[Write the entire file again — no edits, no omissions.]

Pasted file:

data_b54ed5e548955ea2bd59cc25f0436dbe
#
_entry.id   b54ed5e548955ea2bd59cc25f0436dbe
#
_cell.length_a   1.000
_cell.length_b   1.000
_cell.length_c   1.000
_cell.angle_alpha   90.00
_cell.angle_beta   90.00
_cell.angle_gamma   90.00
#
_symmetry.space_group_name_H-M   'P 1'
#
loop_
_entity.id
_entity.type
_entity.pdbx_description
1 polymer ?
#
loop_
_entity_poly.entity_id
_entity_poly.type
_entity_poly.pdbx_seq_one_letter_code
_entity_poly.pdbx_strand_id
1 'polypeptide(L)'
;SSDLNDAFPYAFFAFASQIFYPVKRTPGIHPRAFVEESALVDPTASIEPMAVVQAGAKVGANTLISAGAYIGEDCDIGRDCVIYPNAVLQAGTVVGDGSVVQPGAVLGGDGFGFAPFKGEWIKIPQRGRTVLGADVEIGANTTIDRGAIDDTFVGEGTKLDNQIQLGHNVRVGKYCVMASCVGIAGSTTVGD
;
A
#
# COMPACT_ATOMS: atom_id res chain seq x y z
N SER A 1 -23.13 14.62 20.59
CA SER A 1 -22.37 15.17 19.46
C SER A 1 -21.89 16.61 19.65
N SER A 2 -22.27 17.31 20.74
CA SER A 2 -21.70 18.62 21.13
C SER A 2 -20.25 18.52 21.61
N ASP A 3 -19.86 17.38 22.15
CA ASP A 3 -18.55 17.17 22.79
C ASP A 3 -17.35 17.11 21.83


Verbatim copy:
data_b54ed5e548955ea2bd59cc25f0436dbe
#
_entry.id   b54ed5e548955ea2bd59cc25f0436dbe
#
_cell.length_a   1.000
_cell.length_b   1.000
_cell.length_c   1.000
_cell.angle_alpha   90.00
_cell.angle_beta   90.00
_cell.angle_gamma   90.00
#
_symmetry.space_group_name_H-M   'P 1'
#
loop_
_entity.id
_entity.type
_entity.pdbx_description
1 polymer ?
#
loop_
_entity_poly.entity_id
_entity_poly.type
_entity_poly.pdbx_seq_one_letter_code
_entity_poly.pdbx_strand_id
1 'polypeptide(L)'
;SSDLNDAFPYAFFAFASQIFYPVKRTPGIHPRAFVEESALVDPTASIEPMAVVQAGAKVGANTLISAGAYIGEDCDIGRDCVIYPNAVLQAGTVVGDGSVVQPGAVLGGDGFGFAPFKGEWIKIPQRGRTVLGADVEIGANTTIDRGAIDDTFVGEGTKLDNQIQLGHNVRVGKYCVMASCVGIAGSTTVGD
;
A
#
# COMPACT_ATOMS: atom_id res chain seq x y z
N SER A 1 -23.13 14.62 20.59
CA SER A 1 -22.37 15.17 19.46
C SER A 1 -21.89 16.61 19.65
N SER A 2 -22.27 17.31 20.74
CA SER A 2 -21.70 18.62 21.13
C SER A 2 -20.25 18.52 21.61
N ASP A 3 -19.86 17.38 22.15
CA ASP A 3 -18.55 17.17 22.79
C ASP A 3 -17.35 17.11 21.83